In that story there seems to have been a lot of hands-on, day-to-day work. Did you think it was going to be that way at the outset?

These are crisis-oriented folks. If you aren’t set up to address crisis, then you’re probably not going to make a big impact on folks like this.

You told me a story of someone who this has helped. Do you have a story of someone this hasn’t helped?

It depends on how you look at it. I’ve got some clients that haven’t changed a whole bunch from when I first got them in the project. They’re difficult to engage. They really value being able to do things on their own and therefore their recycle route is more important than meeting with us. We have to chase them around sometimes. And they still basically act in some ways like a homeless person yet they come home to their apartment at night.

Somebody from the outside may come in and look at that and say, “Well you haven’t done much with these folks.” In some ways, you may be right. But you know what, these folks haven’t hit the hospital in I don’t know how long. They’ve been maintaining housing for going on three years right now and nobody has been able to engage them before this.

What’s the current funding situation?

It’s been really interesting. With the data that we have on what we’ve been able to accomplish with this group, I think all of us thought that this is going to be no problem. We had raw, exact data. Not just client reports or surveys or something.  Since the savings were incredible, we thought this was going to be a slam dunk.

When we started approaching the hospitals, they were very, very interested in what we were doing. But when it came down to funding, there’s a lot of fears around funding a social service agency in the community. One of those fears may be that other social service agencies will come and feel like the hospitals are responsible for that too. There’s a little bit of politics around those approaches.

We did have a commitment from one of the hospitals to provide a portion. One of our ideas was that if the other hospitals were on board, and those equal portions were put in then we can continue to serve another 25 of these folks that are costing so much money.

We have a lot of irons in the fire. We’ve presented about this project across the community. Anybody that’s ever heard about it has expressed huge interest in the outcomes and what it was that we’re doing.

I know that over the last year two years, there has been a lot of discussion at the city about permanent or year-round funding for the shelters and the tents and things like that. But Project 25 hasn’t really been as much of a part of that discussion. Why?

We have approached the city. We have approached the county. They’re well aware of Project 25 and what it is that we do here. I think there’s been some conversations about potentially accessing county funding to provide a housing-first approach. But these conversations don’t seem to get to where they need to be. Either they’re not falling on the right ears or their focus seems to be turned toward other things that are happening in the community.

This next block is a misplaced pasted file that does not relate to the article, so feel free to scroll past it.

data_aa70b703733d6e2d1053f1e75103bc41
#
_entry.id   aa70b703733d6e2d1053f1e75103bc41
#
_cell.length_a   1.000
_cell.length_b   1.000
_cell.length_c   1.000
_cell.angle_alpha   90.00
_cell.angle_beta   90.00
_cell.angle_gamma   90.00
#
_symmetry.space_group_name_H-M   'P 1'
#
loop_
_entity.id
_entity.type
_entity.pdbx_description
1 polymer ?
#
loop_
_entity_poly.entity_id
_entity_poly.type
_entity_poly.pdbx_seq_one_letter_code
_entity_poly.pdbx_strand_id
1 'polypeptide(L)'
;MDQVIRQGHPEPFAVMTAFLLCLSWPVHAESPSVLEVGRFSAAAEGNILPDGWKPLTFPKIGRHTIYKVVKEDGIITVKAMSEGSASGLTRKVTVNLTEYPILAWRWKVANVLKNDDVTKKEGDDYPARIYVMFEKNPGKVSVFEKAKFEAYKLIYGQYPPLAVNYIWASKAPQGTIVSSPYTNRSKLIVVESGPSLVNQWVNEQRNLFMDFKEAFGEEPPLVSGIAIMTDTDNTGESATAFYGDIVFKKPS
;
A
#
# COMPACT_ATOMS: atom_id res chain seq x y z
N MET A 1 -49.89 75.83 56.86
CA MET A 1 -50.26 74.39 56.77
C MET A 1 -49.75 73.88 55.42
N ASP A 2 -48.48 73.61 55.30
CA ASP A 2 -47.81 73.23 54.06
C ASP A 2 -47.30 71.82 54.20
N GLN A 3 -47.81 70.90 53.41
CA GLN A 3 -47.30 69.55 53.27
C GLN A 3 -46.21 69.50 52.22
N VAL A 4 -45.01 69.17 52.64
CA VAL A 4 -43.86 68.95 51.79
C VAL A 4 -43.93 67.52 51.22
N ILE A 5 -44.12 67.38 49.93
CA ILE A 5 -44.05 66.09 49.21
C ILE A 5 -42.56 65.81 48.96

If this saves money for everyone involved, why does it seem to be so hard to find people to fund it?

It’s hard to say.

I think right now the biggest problem is not that people aren’t willing to fund this. It’s that a single agency is probably nervous about being the one to fund the whole thing. Our idea is if we can get the major hospitals together to provide a piece of it, the health plans together to provide a piece of it, that collaboratively it wouldn’t be a big impact on what they were spending, but we could still make a huge impact on what these costs are happening with these mega-users of the emergency services. Trying to get everybody on the same page and at the same table has been difficult for us. We’re definitely open to ways and support in being able to make that happen.

What happens to the people currently in the program?

Ethically, we are responsible for the well-being of the people that we serve. There’s no way that our agency would try to let these folks fall back onto the streets. St. Vincent de Paul Village will do whatever it can to make sure that continued services are provided to these folks.

We don’t have any funding to take any more people. This is not a cheap project, but this is not a cheap group. They take an excessive amount of attention, an excessive amount of work.

So we’ll have a whole (other) set of 25 people out here that will never experience that and another over $2 million that’s just going to get spent because the lights go out.

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This interview has been lightly edited for length and clarity.

Originally posted at Voice of San Diego.